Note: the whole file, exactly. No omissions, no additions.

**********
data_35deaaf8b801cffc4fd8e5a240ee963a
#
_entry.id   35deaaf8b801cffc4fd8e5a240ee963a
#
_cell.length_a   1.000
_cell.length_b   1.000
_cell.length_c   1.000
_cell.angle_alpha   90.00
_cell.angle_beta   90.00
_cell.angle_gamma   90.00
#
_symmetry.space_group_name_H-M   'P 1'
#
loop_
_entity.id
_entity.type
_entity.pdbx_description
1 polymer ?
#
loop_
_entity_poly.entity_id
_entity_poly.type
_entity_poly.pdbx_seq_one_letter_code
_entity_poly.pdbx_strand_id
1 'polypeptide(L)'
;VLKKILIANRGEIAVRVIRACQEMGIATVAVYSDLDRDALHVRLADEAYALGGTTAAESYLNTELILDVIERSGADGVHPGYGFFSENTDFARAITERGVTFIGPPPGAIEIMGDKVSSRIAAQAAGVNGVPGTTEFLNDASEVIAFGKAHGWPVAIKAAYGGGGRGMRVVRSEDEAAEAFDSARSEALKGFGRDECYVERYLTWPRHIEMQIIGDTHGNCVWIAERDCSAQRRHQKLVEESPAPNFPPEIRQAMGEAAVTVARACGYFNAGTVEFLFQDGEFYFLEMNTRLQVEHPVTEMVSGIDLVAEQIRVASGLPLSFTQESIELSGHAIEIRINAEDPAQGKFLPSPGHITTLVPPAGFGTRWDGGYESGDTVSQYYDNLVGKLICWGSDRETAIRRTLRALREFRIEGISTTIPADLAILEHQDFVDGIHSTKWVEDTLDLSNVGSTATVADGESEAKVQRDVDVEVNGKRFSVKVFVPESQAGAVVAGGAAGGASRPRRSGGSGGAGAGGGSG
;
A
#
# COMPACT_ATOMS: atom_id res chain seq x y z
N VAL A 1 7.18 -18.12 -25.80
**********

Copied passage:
data_35deaaf8b801cffc4fd8e5a240ee963a
#
_entry.id   35deaaf8b801cffc4fd8e5a240ee963a
#
_cell.length_a   1.000
_cell.length_b   1.000
_cell.length_c   1.000
_cell.angle_alpha   90.00
_cell.angle_beta   90.00
_cell.angle_gamma   90.00
#
_symmetry.space_group_name_H-M   'P 1'
#
loop_
_entity.id
_entity.type
_entity.pdbx_description
1 polymer ?
#
loop_
_entity_poly.entity_id
_entity_poly.type
_entity_poly.pdbx_seq_one_letter_code
_entity_poly.pdbx_strand_id
1 'polypeptide(L)'
;VLKKILIANRGEIAVRVIRACQEMGIATVAVYSDLDRDALHVRLADEAYALGGTTAAESYLNTELILDVIERSGADGVHPGYGFFSENTDFARAITERGVTFIGPPPGAIEIMGDKVSSRIAAQAAGVNGVPGTTEFLNDASEVIAFGKAHGWPVAIKAAYGGGGRGMRVVRSEDEAAEAFDSARSEALKGFGRDECYVERYLTWPRHIEMQIIGDTHGNCVWIAERDCSAQRRHQKLVEESPAPNFPPEIRQAMGEAAVTVARACGYFNAGTVEFLFQDGEFYFLEMNTRLQVEHPVTEMVSGIDLVAEQIRVASGLPLSFTQESIELSGHAIEIRINAEDPAQGKFLPSPGHITTLVPPAGFGTRWDGGYESGDTVSQYYDNLVGKLICWGSDRETAIRRTLRALREFRIEGISTTIPADLAILEHQDFVDGIHSTKWVEDTLDLSNVGSTATVADGESEAKVQRDVDVEVNGKRFSVKVFVPESQAGAVVAGGAAGGASRPRRSGGSGGAGAGGGSG
;
A
#
# COMPACT_ATOMS: atom_id res chain seq x y z
N VAL A 1 7.18 -18.12 -25.80